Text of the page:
Tag Archives: Ecology

Is humanity doomed because we can’t plan for the long term? Three experts discuss

Robin Dunbar is Professor of Evolutionary Psychology, Department of Experimental Psycology, University of Oxford. His research is concerned with trying to understand the behavioural, cognitive and neuroendocrinological mechanisms that underpin social bonding in primates (in general) and humans (in particular).

Chris Zebrowski is a Lecturer in Politics and International Relations, Loughborough University. His research analyses the concept of resilience in the context of the changing rationalities and practices of risk management and security.

Per Olsson is a Researcher, Stockholm Resilience Centre, Stockholm University. He is a transdisciplinary researcher and has worked in the interface of natural and social sciences and humanities. His current research focuses on agency and system entrepreneurship, social-ecological innovations, transformations to sustainability, and how to reverse current trends of crossing critical thresholds and tipping points in the Earth system.

Biodiversity loss could be making us sick – here’s why

Jake M. Robinson is a PhD Researcher, Department of Landscape, University of Sheffield. A professional ecologist and planetary health researcher with experience in both terrestrial and marine environments, his current research interests centres around three topics:
1. The environment-microbiome-health axis: investigating the relationship between microbes, the health of humans (noncommunicable and infectious diseases) and the wider environment
2. Remote sensing: using innovative technology to acquire and analyse remote data, particularly for biodiversity conservation and ecological restoration
3. Investigating nature-based solutions within planetary, one and eco-health frameworks

Future Blueprint

Jasmine Pradissitto is an international artist, innovator, and speaker with a background in physics based in London. Inspired by nature, the human condition, the mythopoetic and a more sustainable future, her forms create a commentary on an unsustainable, increasingly Anthropocene world slowly being reshaped by the things we consume and then disregard. She creates work that builds awareness about diminishing air quality and biodiversity extinction.

The queer uses of colour

This text looks to undo assumptions of creative individuals existing apart from dynamic material relations. Following a material ecocriticism ethos, it describes many simultaneous instances of materials affecting the narrative or meaning-making potential within human art practice, specifically in recounted moments from an artist residency taking place within collective gardens where plants were made into paints. In developing Sara Ahmed’s refrain of ‘use’ coming before, during or after relations, the creative tendency to find potential in pre-existing materials, using them differently, is proposed as a life-sustaining mode, like that of Margulis’ Serial Endosymbiosis Theory.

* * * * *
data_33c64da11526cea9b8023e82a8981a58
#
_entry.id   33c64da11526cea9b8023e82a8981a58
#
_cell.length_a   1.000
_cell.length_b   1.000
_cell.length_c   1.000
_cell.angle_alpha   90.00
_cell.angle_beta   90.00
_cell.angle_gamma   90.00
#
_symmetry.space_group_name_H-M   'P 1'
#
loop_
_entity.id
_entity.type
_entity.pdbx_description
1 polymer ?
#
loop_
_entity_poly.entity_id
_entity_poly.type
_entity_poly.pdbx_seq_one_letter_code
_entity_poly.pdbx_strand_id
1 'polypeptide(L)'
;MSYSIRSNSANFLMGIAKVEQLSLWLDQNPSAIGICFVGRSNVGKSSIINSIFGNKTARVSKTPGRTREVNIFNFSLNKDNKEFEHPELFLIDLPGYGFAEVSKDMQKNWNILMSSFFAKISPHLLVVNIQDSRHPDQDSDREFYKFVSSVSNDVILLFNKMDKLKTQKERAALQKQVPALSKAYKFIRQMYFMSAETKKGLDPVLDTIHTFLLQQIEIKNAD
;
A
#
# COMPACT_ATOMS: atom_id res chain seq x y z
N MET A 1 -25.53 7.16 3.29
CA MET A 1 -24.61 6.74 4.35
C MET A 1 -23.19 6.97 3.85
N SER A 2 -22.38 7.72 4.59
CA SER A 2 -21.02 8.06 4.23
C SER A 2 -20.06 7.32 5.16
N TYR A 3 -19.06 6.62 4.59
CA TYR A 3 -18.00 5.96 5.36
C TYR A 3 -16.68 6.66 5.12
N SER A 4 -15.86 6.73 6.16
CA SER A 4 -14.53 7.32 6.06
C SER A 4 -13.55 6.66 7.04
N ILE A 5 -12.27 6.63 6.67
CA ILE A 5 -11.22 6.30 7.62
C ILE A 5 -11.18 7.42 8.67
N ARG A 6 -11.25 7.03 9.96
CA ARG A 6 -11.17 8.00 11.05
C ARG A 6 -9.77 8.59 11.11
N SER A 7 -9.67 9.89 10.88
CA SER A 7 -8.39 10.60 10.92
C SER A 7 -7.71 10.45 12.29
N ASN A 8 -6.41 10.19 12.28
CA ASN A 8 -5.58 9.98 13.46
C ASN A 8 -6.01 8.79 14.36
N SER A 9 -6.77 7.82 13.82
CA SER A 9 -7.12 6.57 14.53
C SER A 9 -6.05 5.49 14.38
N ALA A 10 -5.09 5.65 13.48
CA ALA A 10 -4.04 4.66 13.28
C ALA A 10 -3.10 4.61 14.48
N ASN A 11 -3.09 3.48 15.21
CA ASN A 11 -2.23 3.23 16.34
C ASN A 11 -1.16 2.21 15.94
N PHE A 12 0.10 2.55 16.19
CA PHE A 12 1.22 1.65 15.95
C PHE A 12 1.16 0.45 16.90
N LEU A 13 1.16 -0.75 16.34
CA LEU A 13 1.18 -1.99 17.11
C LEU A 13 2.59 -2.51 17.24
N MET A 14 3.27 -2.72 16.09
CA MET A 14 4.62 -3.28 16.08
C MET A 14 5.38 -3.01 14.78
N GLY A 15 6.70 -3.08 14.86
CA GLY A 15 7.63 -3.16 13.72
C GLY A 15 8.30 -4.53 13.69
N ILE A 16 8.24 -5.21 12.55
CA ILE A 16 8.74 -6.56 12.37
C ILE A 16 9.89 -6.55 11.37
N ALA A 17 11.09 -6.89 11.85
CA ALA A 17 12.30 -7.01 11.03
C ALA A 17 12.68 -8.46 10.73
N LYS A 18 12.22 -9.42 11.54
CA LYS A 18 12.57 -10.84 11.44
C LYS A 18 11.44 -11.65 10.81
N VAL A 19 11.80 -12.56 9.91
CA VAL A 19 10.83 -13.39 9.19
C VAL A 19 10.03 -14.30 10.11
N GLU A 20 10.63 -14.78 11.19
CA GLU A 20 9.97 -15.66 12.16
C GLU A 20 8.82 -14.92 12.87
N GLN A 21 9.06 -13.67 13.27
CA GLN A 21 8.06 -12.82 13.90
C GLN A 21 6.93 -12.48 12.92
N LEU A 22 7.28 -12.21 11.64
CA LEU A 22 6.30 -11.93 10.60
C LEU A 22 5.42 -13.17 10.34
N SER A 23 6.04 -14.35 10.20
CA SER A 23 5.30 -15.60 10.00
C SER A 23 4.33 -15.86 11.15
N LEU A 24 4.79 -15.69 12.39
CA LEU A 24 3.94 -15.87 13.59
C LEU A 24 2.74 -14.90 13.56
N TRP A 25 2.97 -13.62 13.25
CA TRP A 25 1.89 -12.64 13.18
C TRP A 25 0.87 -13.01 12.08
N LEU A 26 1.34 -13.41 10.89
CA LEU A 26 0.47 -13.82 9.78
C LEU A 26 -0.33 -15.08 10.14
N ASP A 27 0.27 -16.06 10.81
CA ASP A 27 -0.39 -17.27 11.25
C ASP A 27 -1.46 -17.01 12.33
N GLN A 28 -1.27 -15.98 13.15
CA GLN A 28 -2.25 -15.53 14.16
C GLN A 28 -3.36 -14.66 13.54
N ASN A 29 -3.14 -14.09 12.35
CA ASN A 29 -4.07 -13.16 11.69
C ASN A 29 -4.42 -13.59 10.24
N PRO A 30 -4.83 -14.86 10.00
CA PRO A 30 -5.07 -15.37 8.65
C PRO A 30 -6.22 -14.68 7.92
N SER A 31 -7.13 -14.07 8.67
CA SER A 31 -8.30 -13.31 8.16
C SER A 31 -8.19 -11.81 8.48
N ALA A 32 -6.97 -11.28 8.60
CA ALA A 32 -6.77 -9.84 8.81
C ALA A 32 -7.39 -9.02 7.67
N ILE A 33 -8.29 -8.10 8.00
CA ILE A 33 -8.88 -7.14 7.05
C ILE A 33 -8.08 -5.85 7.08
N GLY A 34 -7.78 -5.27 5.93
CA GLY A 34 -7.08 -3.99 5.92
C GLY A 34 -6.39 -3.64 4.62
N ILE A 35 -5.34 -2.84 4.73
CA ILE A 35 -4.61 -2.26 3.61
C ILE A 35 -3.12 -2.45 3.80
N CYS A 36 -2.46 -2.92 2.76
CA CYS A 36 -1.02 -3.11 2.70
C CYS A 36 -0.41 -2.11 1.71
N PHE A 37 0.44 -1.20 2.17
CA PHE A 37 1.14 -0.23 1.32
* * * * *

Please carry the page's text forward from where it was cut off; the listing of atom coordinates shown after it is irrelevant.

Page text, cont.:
Handspan, handspun: navigational lines in the work of artists Inge Thomson and Deirdre Nelson

This essay considers projects by two multimedia artists working in Scotland to propose that culture and local ecology are inseparable and mutually-determining aspects of our understanding of and care for place. The work of Inge Thomson and Deirdre Nelson encompasses material cultures and oral traditions, with an emphasis on marine environments, creating new narratives of passage as works of advocacy for ‘vernacular, community-based ecology’.

The digital revolution could unlock a green transformation of the global economy

Prof. Dr. Dirk Messner is the director of the Institute for Environment and Human Security of United Nations University (UNU-EHS). He is also the Co-Director of the “Käte Hamburger Kolleg / Centre for Global Cooperation Research” at the University of Duisburg-Essen. He is an internationally recognized expert on the topics of global change, digitalization, and sustainable development, transformation towards the decarbonization of the global economy, global governance and evolution of human cooperation.

BioBAT: Spontaneous Emergence of Order

BioBAT Art Space is the first exhibition space in New York City that is entirely dedicated to the intersection of Art and Science. Their inaugural art exhibit, ‘Spontaneous Emergence of Order’ features four interdisciplinary artists who create works based in science and technology.

Spontaneous emergence of order is a form of self-organization out of seeming chaos, the organic forming of systems mastered by no one person or thing, but the unfolding, natural order of a collective of events and actions. The four artists in this exhibit are sifting through this ordered chaos and creating their own new order based on their findings. Whether their interest is in the biological or the technological their artworks are all connected through the messiness of life itself and our connections to the natural world.

Being Plastic

Rebecca Gasior Altman is a writer and sociologist. Her work explores the social history of chemistry, plastics, pollution and environmental legacy— what we pass from one generation to the next. She holds a PhD in environmental sociology from Brown University, and serves on the Board of Directors of the Science and Environmental Health Network, a national think-tank.

What I see around me

“When you are looking closely at the world it is impossible not to see damage and – if you have some understanding of what you are looking at – absence, so increasingly my work is motivated by the catastrophic impact of human actions on the natural world. I am inspired and appalled in equal measure by what I see around me.”

Emma Tuck’s work is informed by natural forms and patterns, refracted through the psychological, the political and the trivial.